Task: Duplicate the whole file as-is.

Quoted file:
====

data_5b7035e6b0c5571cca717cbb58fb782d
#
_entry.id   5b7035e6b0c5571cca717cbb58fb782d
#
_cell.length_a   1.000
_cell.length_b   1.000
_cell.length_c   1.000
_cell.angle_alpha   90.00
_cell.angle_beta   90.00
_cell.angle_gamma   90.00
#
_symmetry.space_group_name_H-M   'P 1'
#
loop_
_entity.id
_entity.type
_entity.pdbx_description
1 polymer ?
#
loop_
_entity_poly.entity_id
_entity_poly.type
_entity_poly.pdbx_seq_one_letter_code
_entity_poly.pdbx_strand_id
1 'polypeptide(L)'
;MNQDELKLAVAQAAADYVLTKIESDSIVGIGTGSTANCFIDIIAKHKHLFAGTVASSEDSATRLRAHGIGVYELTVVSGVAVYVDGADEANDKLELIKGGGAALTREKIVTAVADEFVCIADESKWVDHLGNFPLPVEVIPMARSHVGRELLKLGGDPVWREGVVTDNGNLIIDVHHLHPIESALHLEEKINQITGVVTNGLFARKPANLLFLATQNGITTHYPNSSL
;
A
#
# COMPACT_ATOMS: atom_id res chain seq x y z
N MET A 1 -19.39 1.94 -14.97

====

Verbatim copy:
data_5b7035e6b0c5571cca717cbb58fb782d
#
_entry.id   5b7035e6b0c5571cca717cbb58fb782d
#
_cell.length_a   1.000
_cell.length_b   1.000
_cell.length_c   1.000
_cell.angle_alpha   90.00
_cell.angle_beta   90.00
_cell.angle_gamma   90.00
#
_symmetry.space_group_name_H-M   'P 1'
#
loop_
_entity.id
_entity.type
_entity.pdbx_description
1 polymer ?
#
loop_
_entity_poly.entity_id
_entity_poly.type
_entity_poly.pdbx_seq_one_letter_code
_entity_poly.pdbx_strand_id
1 'polypeptide(L)'
;MNQDELKLAVAQAAADYVLTKIESDSIVGIGTGSTANCFIDIIAKHKHLFAGTVASSEDSATRLRAHGIGVYELTVVSGVAVYVDGADEANDKLELIKGGGAALTREKIVTAVADEFVCIADESKWVDHLGNFPLPVEVIPMARSHVGRELLKLGGDPVWREGVVTDNGNLIIDVHHLHPIESALHLEEKINQITGVVTNGLFARKPANLLFLATQNGITTHYPNSSL
;
A
#
# COMPACT_ATOMS: atom_id res chain seq x y z
N MET A 1 -19.39 1.94 -14.97